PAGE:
APCCC 2021: Do Different Subgroup of Patients Need Different Treatments?

(UroToday.com) The first session of the Advanced Prostate Cancer Consensus Conference 2021 which was hosted in the context of the COVID-19 pandemic focused on the management of patients with newly diagnosed metastatic hormone-sensitive prostate cancer. Following presentations from Dr. Karim Fizazi and Dr. Ian Davis focusing on the evidence for “triplet therapy” based on intensification of initial androgen deprivation therapy, Dr. Chris Sweeney discussed the question of how we may personalize care and provide different treatment approaches to different subgroups of patients.


He began by highlighting the importance of considering patient-, cancer-, and biology-level features when we considering personalizing treatment decision in metastatic castration sensitive prostate cancer (mCSPC). At the patient-level, we should consider patient preferences, along with expected lifespan, comorbidities, frailty, access, and safety. In particular, in the context of the COVID-19 pandemic, he emphasized that local pandemic related considerations may affect the decision to recommend chemotherapy, with its associated immunosuppression. At the cancer-level, he emphasized that we need to consider the underlying prognosis as dictated by synchronous versus metachronous presentation and extent of metastasis. Finally, considering biologic prognostication, he highlighted that this is an active area of investigation and, as of today, doesn’t directly influence treatment decisions in clinic for the most part.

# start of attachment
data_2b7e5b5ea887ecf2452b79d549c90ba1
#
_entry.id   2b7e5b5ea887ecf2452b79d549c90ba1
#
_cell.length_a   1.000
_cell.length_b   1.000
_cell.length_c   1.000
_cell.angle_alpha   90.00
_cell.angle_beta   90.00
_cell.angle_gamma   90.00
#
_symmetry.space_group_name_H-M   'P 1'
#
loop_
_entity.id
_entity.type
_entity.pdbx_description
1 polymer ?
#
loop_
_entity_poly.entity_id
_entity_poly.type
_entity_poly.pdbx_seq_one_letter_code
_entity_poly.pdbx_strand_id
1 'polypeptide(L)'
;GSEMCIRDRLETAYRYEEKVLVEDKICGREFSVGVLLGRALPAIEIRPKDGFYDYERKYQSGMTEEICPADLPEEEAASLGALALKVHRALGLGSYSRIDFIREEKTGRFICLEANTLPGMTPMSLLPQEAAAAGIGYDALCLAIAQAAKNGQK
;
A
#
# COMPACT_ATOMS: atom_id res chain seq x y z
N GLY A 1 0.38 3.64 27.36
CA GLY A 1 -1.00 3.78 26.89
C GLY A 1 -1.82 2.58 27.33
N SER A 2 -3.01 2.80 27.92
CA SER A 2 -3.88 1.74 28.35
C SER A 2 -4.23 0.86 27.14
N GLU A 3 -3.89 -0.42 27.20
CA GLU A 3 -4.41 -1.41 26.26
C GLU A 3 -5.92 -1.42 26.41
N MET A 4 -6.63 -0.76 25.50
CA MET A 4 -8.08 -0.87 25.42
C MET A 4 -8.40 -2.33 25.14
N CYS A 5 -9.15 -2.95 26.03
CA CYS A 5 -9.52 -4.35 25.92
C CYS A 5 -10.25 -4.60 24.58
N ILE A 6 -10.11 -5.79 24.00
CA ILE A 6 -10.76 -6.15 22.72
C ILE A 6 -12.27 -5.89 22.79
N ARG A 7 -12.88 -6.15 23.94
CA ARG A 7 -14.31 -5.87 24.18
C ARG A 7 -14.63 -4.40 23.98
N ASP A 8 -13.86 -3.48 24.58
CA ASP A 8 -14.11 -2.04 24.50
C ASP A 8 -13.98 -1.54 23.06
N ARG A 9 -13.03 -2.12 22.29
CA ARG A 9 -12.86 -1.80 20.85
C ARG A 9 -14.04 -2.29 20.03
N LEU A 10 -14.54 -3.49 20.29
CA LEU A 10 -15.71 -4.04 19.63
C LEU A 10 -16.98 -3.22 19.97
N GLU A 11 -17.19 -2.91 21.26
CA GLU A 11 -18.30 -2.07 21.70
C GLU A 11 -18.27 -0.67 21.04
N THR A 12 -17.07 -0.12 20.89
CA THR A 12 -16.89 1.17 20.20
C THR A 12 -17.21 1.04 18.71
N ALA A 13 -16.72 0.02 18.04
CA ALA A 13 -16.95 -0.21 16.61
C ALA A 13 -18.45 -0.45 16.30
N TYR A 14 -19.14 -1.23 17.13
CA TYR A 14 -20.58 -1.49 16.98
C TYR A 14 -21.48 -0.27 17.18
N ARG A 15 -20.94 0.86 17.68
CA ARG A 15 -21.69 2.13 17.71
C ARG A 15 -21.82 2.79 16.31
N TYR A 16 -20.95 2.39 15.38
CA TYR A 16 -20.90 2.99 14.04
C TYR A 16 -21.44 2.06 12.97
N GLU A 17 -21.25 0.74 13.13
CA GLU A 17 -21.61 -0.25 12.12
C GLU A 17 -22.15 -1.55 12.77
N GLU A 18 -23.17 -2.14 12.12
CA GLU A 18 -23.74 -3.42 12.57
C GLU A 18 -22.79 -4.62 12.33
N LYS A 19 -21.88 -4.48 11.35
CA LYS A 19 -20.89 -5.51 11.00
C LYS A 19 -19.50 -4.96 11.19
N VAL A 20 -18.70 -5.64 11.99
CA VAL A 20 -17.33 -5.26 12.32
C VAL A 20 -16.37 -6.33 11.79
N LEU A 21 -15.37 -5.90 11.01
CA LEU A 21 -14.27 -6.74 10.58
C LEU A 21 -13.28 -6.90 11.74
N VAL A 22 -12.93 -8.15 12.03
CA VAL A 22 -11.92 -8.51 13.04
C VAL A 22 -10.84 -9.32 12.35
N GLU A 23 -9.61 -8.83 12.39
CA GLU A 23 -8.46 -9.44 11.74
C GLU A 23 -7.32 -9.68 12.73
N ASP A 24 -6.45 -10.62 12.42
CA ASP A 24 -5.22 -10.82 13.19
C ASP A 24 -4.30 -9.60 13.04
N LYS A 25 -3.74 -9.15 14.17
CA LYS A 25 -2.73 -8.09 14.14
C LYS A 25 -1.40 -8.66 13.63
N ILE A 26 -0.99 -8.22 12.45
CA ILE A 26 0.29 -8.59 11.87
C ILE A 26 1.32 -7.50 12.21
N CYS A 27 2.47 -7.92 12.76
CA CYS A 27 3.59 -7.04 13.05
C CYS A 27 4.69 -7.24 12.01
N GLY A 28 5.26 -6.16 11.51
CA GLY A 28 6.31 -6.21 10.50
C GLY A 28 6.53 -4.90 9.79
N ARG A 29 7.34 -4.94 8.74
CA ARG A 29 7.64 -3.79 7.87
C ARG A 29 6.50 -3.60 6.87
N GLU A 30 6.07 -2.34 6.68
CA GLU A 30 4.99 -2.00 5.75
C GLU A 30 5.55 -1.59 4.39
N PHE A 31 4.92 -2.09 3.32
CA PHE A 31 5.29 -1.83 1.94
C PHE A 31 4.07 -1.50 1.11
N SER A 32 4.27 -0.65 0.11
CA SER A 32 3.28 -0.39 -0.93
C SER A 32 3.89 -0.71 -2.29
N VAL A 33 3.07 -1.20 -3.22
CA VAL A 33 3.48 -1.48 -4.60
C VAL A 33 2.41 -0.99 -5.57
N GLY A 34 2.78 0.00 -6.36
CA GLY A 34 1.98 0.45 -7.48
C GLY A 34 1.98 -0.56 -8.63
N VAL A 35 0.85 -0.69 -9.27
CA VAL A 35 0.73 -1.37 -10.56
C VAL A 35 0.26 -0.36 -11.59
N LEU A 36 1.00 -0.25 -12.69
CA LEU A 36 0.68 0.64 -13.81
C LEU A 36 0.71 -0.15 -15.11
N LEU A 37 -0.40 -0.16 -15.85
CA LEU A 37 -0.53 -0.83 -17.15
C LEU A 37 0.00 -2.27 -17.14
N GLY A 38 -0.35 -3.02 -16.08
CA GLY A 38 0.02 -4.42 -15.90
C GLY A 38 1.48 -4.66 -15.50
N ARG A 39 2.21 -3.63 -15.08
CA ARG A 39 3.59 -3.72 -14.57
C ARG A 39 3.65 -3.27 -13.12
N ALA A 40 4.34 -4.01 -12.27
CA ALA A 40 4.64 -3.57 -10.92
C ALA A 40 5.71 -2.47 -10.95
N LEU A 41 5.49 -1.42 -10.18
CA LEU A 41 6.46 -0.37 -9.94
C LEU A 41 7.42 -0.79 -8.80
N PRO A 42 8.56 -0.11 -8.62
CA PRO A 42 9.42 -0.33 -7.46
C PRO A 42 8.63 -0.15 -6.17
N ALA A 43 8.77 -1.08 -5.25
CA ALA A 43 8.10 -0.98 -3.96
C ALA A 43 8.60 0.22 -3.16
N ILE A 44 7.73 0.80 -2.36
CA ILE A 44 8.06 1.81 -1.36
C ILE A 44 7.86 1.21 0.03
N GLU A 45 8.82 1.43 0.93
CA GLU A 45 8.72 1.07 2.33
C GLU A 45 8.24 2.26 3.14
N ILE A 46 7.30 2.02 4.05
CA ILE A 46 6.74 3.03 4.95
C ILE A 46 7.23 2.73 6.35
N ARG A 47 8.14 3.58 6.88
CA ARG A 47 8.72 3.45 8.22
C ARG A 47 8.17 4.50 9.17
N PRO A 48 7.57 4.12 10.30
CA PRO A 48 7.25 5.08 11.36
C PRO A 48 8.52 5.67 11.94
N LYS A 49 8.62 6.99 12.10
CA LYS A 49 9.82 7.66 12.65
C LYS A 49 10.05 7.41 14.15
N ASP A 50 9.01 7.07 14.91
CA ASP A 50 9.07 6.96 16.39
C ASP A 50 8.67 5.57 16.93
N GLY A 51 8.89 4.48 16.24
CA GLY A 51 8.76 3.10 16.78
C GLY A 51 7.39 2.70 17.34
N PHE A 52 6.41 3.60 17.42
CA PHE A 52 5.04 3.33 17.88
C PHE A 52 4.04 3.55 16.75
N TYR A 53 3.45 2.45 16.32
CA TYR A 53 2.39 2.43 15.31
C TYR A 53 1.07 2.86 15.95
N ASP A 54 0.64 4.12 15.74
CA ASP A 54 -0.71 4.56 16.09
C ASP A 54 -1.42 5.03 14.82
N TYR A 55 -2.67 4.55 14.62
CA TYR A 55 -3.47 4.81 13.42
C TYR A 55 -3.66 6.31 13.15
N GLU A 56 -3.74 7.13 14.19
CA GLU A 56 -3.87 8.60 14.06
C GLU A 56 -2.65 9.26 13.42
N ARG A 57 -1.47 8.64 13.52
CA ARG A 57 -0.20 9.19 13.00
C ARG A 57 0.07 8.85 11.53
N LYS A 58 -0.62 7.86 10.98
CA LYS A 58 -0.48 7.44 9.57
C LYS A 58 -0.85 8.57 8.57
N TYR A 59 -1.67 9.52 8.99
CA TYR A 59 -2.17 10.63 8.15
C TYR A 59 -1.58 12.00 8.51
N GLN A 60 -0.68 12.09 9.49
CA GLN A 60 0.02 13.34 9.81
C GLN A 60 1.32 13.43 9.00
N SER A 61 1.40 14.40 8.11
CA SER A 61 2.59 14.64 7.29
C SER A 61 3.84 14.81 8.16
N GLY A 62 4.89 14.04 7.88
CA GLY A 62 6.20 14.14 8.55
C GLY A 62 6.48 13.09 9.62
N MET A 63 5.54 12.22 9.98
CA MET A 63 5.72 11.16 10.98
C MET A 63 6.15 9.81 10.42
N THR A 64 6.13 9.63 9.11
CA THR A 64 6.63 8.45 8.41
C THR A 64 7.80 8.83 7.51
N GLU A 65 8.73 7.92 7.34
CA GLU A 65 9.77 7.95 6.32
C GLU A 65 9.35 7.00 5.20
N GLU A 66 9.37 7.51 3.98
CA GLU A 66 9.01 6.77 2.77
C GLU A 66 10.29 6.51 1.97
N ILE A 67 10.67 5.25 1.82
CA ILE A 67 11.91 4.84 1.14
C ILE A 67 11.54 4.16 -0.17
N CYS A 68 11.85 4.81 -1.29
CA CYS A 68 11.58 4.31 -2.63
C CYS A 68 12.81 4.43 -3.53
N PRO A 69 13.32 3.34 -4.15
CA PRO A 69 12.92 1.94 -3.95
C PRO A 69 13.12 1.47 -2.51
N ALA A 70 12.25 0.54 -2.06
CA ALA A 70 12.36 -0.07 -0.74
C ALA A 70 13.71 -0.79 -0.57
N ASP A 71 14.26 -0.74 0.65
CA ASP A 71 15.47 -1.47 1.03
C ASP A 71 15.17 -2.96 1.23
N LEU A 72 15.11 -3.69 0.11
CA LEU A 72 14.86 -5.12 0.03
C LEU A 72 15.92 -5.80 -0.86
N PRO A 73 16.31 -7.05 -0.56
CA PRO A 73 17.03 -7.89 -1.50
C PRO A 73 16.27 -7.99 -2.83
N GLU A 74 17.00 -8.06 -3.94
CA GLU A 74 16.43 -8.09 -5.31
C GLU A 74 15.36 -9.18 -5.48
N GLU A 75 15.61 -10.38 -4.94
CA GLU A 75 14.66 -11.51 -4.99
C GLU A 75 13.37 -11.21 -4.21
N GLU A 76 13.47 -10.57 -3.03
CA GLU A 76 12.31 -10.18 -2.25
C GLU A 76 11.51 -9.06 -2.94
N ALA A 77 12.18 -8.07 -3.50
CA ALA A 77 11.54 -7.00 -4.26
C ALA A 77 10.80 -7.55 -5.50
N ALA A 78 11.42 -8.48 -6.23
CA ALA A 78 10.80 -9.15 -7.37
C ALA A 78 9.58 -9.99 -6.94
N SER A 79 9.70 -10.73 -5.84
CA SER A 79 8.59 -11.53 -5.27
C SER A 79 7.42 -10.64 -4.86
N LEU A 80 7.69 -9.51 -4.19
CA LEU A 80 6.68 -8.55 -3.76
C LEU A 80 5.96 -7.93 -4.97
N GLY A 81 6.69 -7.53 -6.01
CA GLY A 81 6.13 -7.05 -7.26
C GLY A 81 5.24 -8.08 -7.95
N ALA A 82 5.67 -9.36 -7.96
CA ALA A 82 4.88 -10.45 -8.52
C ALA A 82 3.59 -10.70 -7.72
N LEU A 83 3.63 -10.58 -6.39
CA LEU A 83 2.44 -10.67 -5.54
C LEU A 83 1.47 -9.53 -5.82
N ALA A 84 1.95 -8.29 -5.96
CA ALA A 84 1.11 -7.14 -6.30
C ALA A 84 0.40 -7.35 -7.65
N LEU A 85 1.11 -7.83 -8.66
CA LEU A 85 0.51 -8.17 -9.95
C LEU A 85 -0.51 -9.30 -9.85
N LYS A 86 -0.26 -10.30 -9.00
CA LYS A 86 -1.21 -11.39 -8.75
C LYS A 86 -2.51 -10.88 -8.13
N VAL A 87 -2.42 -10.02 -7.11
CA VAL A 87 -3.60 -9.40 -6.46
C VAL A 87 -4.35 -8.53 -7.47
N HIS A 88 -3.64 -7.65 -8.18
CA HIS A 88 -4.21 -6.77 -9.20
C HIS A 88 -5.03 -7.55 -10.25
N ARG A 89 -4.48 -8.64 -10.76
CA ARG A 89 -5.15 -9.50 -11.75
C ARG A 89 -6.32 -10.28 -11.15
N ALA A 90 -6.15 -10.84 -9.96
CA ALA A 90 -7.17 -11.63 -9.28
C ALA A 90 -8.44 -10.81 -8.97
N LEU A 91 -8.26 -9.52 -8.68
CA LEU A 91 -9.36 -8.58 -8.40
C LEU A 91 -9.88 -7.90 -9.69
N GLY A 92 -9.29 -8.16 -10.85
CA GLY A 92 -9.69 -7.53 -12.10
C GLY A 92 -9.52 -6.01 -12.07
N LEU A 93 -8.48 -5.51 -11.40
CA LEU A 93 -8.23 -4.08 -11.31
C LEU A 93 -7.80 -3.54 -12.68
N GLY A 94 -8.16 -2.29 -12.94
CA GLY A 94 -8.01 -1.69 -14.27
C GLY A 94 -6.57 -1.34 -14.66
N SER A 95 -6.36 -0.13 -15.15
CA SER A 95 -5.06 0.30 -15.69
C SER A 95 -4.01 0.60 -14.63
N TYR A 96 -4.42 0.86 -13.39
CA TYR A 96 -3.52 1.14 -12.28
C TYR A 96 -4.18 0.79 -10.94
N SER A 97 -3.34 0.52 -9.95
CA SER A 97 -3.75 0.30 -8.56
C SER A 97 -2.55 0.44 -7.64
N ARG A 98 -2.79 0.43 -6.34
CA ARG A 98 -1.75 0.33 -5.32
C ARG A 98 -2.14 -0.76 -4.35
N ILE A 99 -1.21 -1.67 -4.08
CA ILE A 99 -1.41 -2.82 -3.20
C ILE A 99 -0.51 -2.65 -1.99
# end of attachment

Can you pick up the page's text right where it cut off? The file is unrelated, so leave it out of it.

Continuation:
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The whole premise of this talk is predicated on the hypothesis that men with mCSPC may have a wide array of prognoses which: (1) may be easily defined based on clinical characteristics, (2) impacts the efficacy of different treatment strategies, and (3) each prognostic group has a unique underlying biology.